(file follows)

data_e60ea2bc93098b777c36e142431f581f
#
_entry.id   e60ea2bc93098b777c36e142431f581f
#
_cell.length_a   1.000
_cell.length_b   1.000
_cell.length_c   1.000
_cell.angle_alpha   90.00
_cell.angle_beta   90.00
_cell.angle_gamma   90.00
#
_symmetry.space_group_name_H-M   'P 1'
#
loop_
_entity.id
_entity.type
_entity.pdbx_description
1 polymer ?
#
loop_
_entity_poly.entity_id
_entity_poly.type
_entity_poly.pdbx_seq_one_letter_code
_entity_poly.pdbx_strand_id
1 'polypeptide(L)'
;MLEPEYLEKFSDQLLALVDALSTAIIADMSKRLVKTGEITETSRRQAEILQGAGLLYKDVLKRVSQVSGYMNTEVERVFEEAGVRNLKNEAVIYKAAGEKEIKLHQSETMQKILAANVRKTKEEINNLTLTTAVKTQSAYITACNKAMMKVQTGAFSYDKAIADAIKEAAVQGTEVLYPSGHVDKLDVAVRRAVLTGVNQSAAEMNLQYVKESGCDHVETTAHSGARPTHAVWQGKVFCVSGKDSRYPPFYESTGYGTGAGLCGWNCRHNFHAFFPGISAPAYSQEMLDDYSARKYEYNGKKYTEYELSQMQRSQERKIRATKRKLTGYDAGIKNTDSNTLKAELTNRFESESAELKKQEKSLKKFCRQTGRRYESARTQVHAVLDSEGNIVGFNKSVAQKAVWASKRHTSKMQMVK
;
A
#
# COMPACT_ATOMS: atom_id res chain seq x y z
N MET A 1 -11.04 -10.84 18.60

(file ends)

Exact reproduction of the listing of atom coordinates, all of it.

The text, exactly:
data_e60ea2bc93098b777c36e142431f581f
#
_entry.id   e60ea2bc93098b777c36e142431f581f
#
_cell.length_a   1.000
_cell.length_b   1.000
_cell.length_c   1.000
_cell.angle_alpha   90.00
_cell.angle_beta   90.00
_cell.angle_gamma   90.00
#
_symmetry.space_group_name_H-M   'P 1'
#
loop_
_entity.id
_entity.type
_entity.pdbx_description
1 polymer ?
#
loop_
_entity_poly.entity_id
_entity_poly.type
_entity_poly.pdbx_seq_one_letter_code
_entity_poly.pdbx_strand_id
1 'polypeptide(L)'
;MLEPEYLEKFSDQLLALVDALSTAIIADMSKRLVKTGEITETSRRQAEILQGAGLLYKDVLKRVSQVSGYMNTEVERVFEEAGVRNLKNEAVIYKAAGEKEIKLHQSETMQKILAANVRKTKEEINNLTLTTAVKTQSAYITACNKAMMKVQTGAFSYDKAIADAIKEAAVQGTEVLYPSGHVDKLDVAVRRAVLTGVNQSAAEMNLQYVKESGCDHVETTAHSGARPTHAVWQGKVFCVSGKDSRYPPFYESTGYGTGAGLCGWNCRHNFHAFFPGISAPAYSQEMLDDYSARKYEYNGKKYTEYELSQMQRSQERKIRATKRKLTGYDAGIKNTDSNTLKAELTNRFESESAELKKQEKSLKKFCRQTGRRYESARTQVHAVLDSEGNIVGFNKSVAQKAVWASKRHTSKMQMVK
;
A
#
# COMPACT_ATOMS: atom_id res chain seq x y z
N MET A 1 -11.04 -10.84 18.60